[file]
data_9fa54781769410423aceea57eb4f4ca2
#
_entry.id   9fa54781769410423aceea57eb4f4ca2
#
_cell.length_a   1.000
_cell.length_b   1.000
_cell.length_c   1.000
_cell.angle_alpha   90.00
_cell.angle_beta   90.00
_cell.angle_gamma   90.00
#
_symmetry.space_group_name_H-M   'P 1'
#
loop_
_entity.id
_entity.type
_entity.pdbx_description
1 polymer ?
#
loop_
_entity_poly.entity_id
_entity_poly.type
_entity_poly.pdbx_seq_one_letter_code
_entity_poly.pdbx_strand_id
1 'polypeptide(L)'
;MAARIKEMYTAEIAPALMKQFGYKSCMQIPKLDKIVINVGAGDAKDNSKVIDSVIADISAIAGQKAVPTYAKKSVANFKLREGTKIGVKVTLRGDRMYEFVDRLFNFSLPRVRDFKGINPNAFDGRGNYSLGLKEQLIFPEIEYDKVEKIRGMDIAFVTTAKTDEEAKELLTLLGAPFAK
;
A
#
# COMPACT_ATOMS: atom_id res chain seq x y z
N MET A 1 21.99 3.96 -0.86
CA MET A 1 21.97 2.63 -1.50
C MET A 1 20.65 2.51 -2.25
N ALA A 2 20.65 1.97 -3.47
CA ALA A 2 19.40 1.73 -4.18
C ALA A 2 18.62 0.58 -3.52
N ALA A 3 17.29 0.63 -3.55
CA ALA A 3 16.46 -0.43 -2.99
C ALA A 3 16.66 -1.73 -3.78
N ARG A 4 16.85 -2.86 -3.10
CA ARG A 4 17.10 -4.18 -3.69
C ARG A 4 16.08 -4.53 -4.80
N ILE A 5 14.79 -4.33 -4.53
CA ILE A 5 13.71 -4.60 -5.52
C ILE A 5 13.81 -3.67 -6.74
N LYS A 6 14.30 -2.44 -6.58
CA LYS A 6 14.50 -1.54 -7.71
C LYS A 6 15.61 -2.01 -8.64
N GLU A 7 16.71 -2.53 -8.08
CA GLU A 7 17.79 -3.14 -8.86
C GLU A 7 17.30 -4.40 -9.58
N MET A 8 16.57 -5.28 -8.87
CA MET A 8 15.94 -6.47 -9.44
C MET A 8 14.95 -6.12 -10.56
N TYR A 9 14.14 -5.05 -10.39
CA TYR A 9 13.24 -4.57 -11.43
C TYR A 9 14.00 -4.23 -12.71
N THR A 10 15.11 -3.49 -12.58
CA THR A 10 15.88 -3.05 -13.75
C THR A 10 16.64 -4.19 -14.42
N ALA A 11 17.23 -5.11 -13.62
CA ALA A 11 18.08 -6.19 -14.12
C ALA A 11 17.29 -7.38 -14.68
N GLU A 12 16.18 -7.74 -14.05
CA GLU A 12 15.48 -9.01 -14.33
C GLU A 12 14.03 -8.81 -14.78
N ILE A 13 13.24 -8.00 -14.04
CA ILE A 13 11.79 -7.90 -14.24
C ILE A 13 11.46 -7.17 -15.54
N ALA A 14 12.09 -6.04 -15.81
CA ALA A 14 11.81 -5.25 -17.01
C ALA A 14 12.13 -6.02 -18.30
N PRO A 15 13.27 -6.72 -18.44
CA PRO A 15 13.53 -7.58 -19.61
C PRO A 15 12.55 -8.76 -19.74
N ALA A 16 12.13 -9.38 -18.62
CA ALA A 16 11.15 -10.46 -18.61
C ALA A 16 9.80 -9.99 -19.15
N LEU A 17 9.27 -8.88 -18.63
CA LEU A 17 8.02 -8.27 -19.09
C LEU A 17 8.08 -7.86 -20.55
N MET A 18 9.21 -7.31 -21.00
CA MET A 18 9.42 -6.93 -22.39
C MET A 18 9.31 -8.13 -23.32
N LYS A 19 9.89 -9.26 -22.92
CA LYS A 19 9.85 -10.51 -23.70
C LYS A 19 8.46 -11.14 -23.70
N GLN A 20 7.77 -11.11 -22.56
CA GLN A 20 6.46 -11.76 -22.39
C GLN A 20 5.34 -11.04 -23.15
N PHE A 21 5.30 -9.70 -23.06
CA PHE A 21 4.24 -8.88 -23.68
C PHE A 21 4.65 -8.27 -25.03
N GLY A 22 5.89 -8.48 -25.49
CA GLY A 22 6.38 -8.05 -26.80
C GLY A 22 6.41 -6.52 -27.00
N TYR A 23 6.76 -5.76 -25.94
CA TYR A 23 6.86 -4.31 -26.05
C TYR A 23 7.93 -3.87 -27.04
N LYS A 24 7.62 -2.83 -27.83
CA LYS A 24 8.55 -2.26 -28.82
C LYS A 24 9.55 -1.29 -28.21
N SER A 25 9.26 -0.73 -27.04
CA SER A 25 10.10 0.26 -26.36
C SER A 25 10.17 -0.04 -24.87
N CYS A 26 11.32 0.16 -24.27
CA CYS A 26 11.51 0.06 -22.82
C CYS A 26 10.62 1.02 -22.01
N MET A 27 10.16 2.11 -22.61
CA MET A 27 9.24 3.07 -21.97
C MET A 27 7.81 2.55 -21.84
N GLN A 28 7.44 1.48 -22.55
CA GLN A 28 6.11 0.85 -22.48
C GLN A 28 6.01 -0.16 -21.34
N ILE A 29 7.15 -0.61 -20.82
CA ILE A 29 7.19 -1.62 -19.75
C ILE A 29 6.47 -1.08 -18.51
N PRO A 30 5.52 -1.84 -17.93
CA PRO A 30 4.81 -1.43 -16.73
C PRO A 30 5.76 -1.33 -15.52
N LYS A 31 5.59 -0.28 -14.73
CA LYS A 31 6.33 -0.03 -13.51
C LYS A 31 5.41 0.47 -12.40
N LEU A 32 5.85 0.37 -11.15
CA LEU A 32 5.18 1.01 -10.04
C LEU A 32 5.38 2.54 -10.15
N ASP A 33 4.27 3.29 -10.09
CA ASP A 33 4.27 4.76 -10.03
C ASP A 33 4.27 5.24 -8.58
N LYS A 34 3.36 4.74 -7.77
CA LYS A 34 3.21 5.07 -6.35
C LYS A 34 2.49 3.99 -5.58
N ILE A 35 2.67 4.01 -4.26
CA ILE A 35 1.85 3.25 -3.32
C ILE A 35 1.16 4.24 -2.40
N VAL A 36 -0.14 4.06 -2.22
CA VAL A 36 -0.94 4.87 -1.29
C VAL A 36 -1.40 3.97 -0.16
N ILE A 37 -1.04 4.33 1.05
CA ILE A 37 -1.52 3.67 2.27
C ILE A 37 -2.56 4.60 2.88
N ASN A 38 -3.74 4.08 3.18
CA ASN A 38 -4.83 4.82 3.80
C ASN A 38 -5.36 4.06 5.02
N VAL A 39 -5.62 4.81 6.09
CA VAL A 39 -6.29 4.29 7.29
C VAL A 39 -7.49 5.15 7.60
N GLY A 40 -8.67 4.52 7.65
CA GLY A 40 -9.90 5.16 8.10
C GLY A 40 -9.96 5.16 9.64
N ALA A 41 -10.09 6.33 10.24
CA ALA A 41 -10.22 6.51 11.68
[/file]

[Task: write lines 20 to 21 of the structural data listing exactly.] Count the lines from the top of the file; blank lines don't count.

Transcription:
loop_
_entity_poly.entity_id